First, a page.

Neuronal injury and the ensuing adverse consequences on neurocognitive performance are important aspects of HIV/AIDS neuropathogenesis (Kaul and Lipton, 2006). The mechanisms underlying neuronal injury are multifold and include the neurotoxic actions of viral proteins. Because the IR was expressed on neurons, human fetal neurons were pretreated for 1 h with different concentrations of insulin, followed by exposure to the neurotoxic protein HIV-1 Vpr. After HIV-1 Vpr exposure, loss of MAP-2-immunolabeled cell processes was observed (Fig. 4A1,A2), but treatment with insulin reduced Vpr-induced neurotoxicity that was apparent as preserved MAP-2 immunolabeling and increased numbers of DAPI-positive nuclei (Fig. 4A3,A4). Quantitative studies showed that insulin prevented Vpr-induced neurotoxicity, which was evident by increased class III β-tubulin (βIII-tubulin) immunoreactivity in neurons (Fig. 4B), with accompanying greater cellular viability, apparent as increased DAPI staining (Fig. 4C) at 48 h after exposure. Therefore, both βIII-tubulin loss and diminished DAPI detection were rescued by insulin treatment in a concentration-dependent manner, with a maximal effect at 3 IU/ml. MAP-2 is associated with microtubule assembly and microtubules are critical for intracellular transport and cell motility. MAP-2 interacts with βIII-tubulin, which is critical for neurite extension and vesicular trafficking (Hisaoka et al., 2003). Because both MAP-2 and βIII-tubulin are markers of neuronal differentiation (Nabiuni et al., 2012), these data suggested that insulin might be acting as a neurotrophic factor affecting neuronal survival and differentiation. These results further underscored insulin's diverse actions in the brain, pointing to specific neuroprotective effects.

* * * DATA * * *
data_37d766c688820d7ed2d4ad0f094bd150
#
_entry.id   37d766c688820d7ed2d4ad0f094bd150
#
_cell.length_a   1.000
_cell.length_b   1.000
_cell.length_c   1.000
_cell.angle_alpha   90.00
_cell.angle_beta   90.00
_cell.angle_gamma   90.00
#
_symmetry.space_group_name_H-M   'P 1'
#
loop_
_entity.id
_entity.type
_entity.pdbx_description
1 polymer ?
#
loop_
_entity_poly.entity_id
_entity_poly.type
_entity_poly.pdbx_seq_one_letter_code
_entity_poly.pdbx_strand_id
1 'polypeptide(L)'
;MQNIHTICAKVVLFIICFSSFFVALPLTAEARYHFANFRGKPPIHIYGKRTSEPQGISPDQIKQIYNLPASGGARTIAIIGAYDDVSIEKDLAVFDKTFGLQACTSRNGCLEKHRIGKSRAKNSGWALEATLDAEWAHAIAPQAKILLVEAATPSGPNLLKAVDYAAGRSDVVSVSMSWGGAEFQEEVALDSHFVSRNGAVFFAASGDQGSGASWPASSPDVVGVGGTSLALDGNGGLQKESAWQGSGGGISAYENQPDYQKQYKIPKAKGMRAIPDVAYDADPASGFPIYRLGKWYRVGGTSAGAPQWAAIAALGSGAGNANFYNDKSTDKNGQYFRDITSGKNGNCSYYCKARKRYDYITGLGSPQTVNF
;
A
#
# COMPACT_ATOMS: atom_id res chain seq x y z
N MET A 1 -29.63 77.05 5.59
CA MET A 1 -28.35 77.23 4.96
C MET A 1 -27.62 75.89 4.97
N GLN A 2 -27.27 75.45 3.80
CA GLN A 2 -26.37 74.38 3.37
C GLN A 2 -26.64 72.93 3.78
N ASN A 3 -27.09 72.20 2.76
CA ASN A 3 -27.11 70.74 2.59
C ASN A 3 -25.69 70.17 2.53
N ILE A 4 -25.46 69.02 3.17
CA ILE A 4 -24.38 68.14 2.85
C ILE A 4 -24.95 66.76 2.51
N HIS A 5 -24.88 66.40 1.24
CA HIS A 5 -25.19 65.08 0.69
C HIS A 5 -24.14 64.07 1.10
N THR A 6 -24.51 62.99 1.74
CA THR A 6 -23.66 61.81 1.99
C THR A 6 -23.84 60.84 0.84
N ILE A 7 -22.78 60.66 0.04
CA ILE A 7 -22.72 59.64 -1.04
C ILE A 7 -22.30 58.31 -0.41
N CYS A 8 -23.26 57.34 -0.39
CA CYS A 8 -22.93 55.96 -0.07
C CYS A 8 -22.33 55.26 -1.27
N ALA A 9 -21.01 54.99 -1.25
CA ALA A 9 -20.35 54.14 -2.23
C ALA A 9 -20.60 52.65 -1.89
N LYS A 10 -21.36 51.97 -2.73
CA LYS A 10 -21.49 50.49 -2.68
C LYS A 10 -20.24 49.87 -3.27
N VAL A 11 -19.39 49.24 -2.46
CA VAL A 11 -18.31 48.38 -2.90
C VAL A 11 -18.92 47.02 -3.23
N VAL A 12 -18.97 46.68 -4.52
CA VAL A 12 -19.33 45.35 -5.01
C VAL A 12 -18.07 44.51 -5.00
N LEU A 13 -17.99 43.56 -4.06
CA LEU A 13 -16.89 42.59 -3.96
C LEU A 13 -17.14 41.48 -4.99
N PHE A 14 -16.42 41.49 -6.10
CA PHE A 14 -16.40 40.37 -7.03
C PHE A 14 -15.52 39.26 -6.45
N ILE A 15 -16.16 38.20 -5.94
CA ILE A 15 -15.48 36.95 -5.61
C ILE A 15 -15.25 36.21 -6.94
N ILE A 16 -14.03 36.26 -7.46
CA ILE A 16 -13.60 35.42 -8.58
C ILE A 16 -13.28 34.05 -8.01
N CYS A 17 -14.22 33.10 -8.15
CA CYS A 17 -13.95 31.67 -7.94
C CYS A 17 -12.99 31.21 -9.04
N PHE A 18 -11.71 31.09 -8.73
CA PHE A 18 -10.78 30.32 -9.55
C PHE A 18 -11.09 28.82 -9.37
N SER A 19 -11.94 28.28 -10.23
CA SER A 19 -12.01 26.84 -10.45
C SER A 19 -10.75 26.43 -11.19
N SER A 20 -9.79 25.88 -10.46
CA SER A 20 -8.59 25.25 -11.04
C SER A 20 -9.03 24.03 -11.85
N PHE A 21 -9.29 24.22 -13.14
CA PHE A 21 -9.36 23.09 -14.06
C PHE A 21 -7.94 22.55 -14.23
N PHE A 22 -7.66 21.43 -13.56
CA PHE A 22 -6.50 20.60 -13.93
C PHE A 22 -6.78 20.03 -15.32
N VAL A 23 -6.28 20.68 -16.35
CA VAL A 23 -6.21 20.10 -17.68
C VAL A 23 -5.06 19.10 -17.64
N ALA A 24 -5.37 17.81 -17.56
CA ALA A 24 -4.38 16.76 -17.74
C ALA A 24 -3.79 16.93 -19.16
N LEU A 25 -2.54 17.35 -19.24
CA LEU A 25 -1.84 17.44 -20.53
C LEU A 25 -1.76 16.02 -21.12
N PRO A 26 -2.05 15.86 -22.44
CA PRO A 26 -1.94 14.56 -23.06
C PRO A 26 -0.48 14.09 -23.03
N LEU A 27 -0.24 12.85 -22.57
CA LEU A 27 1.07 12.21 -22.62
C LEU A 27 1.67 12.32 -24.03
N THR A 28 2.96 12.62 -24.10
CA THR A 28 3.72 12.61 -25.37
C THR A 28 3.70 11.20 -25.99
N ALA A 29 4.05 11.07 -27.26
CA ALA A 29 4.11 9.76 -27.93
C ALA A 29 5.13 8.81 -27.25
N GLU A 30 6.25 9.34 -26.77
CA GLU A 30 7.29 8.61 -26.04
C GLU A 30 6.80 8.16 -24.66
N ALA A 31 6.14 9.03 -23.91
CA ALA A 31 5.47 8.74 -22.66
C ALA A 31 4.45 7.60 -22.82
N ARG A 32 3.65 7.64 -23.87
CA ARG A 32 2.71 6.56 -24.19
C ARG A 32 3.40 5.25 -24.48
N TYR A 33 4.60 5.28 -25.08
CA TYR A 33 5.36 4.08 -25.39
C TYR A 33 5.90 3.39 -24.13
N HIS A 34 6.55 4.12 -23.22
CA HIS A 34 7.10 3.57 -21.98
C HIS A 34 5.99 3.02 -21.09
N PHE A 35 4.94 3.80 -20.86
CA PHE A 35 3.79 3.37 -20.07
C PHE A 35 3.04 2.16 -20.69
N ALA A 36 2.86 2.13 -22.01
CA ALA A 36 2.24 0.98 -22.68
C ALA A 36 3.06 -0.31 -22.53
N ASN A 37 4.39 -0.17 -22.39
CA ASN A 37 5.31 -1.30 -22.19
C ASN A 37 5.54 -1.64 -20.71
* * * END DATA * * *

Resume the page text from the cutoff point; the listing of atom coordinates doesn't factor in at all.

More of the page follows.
In vivo host immune gene expression in the brain during FIV infection